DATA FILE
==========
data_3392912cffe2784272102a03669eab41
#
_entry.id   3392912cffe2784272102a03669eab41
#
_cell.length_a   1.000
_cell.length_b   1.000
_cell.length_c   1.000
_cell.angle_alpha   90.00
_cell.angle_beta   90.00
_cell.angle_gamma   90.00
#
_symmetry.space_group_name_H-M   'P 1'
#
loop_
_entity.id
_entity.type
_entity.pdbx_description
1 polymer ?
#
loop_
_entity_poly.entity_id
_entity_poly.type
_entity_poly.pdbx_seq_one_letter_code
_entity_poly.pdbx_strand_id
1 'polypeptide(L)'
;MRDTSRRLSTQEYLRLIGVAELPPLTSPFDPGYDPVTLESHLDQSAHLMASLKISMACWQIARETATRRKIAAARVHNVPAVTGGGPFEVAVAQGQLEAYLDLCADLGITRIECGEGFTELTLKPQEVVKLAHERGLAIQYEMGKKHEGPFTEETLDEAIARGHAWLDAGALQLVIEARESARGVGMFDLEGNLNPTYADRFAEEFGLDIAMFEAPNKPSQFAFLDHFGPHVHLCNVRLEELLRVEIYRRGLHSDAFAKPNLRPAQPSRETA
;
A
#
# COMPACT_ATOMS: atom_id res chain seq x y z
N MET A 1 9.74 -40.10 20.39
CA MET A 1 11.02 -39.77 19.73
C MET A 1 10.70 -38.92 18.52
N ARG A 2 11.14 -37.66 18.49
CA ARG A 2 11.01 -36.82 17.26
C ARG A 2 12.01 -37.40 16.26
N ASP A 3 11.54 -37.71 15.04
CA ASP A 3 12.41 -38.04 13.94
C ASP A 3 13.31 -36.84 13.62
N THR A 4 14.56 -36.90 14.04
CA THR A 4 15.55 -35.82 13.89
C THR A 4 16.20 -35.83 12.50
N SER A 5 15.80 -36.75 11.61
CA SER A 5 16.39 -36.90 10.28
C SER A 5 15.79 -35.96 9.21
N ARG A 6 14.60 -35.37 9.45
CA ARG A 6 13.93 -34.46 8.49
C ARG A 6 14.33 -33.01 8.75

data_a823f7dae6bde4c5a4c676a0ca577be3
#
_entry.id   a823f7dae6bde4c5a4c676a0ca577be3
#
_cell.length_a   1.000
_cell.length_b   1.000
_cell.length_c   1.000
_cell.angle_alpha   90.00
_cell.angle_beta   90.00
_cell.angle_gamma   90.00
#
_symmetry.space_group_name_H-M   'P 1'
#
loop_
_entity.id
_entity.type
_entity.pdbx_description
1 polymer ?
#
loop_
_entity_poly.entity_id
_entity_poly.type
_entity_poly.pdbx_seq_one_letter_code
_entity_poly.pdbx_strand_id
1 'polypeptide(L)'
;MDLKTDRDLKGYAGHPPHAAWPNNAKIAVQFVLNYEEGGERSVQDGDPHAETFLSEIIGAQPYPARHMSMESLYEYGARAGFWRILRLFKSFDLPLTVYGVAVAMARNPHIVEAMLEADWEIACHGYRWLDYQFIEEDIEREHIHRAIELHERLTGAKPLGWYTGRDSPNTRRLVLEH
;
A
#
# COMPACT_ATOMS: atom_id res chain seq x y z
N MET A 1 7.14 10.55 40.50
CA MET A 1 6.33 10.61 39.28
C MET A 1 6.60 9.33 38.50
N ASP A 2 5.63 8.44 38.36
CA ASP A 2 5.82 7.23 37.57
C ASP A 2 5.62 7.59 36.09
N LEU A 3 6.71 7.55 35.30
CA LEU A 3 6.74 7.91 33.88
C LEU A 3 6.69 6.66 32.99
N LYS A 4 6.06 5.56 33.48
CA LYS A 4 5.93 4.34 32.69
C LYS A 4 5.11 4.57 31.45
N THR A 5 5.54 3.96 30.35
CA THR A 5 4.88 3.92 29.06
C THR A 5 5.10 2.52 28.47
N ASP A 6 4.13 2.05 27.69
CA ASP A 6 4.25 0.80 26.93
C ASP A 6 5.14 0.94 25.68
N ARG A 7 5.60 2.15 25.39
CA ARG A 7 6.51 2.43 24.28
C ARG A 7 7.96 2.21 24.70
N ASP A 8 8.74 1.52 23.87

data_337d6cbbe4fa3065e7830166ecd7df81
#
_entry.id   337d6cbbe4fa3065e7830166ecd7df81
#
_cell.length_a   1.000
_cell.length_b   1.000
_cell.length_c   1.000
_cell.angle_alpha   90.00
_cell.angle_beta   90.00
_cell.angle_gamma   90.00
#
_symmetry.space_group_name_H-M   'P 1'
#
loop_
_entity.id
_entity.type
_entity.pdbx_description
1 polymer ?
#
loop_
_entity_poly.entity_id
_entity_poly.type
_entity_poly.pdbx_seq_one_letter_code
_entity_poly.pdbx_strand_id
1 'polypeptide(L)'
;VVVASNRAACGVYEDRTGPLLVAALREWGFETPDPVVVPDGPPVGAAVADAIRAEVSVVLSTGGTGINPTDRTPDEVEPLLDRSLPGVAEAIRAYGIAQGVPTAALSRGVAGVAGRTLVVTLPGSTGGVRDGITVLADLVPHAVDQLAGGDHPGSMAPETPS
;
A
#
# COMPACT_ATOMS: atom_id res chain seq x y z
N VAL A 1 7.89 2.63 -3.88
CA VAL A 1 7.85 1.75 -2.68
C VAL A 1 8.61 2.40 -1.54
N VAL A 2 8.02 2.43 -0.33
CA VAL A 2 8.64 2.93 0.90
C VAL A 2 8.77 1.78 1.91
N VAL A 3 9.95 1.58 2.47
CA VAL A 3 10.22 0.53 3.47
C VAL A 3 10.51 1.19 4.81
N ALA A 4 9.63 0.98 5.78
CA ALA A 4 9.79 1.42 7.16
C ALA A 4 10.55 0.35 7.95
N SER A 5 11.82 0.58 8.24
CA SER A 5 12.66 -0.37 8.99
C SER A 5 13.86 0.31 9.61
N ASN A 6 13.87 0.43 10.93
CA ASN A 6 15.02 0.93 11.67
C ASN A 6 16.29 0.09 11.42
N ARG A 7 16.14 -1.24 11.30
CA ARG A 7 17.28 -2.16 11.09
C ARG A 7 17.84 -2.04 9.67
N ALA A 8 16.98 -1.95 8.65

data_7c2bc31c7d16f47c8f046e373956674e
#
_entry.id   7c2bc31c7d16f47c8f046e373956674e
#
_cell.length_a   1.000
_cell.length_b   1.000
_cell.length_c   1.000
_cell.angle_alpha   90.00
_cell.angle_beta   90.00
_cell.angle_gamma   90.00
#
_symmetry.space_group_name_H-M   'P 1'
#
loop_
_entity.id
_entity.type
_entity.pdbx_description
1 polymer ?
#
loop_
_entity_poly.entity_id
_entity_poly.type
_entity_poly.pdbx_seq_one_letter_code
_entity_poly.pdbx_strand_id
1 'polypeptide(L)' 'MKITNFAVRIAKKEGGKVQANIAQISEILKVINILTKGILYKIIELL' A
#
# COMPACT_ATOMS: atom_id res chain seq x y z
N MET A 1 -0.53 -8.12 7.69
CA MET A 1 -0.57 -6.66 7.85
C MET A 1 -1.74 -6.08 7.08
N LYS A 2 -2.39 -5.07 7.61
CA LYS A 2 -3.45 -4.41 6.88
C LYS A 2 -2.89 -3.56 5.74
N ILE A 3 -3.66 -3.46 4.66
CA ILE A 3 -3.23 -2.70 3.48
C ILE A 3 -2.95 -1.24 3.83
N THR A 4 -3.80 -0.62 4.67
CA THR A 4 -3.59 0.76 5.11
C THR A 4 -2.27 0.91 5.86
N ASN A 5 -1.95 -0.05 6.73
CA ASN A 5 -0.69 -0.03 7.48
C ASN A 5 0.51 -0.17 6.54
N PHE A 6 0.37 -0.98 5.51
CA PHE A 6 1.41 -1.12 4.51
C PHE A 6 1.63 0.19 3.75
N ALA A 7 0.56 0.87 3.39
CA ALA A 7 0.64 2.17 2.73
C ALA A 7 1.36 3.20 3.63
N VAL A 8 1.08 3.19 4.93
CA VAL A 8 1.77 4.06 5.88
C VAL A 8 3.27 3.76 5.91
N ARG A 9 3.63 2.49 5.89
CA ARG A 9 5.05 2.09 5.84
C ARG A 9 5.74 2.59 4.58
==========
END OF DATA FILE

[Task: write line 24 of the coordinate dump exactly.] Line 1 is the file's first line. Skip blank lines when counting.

_entity_poly.pdbx_strand_id